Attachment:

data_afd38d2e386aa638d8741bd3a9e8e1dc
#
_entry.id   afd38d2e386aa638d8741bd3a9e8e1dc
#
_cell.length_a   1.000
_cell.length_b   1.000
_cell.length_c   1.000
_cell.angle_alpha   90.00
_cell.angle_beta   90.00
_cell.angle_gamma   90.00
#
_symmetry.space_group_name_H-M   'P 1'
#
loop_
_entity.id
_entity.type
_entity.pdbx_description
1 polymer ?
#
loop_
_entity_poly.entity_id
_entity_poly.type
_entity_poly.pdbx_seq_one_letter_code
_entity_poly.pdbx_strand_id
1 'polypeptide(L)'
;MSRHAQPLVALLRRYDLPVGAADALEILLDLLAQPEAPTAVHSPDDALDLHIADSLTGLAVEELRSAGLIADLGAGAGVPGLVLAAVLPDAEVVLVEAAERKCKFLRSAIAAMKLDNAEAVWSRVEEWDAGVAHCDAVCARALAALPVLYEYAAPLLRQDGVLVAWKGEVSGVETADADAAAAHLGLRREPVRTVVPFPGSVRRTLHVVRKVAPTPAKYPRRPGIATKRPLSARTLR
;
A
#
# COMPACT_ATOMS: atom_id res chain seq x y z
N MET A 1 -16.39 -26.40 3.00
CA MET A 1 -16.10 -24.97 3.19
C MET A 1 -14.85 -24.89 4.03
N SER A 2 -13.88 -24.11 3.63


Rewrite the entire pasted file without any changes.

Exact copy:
data_afd38d2e386aa638d8741bd3a9e8e1dc
#
_entry.id   afd38d2e386aa638d8741bd3a9e8e1dc
#
_cell.length_a   1.000
_cell.length_b   1.000
_cell.length_c   1.000
_cell.angle_alpha   90.00
_cell.angle_beta   90.00
_cell.angle_gamma   90.00
#
_symmetry.space_group_name_H-M   'P 1'
#
loop_
_entity.id
_entity.type
_entity.pdbx_description
1 polymer ?
#
loop_
_entity_poly.entity_id
_entity_poly.type
_entity_poly.pdbx_seq_one_letter_code
_entity_poly.pdbx_strand_id
1 'polypeptide(L)'
;MSRHAQPLVALLRRYDLPVGAADALEILLDLLAQPEAPTAVHSPDDALDLHIADSLTGLAVEELRSAGLIADLGAGAGVPGLVLAAVLPDAEVVLVEAAERKCKFLRSAIAAMKLDNAEAVWSRVEEWDAGVAHCDAVCARALAALPVLYEYAAPLLRQDGVLVAWKGEVSGVETADADAAAAHLGLRREPVRTVVPFPGSVRRTLHVVRKVAPTPAKYPRRPGIATKRPLSARTLR
;
A
#
# COMPACT_ATOMS: atom_id res chain seq x y z
N MET A 1 -16.39 -26.40 3.00
CA MET A 1 -16.10 -24.97 3.19
C MET A 1 -14.85 -24.89 4.03
N SER A 2 -13.88 -24.11 3.63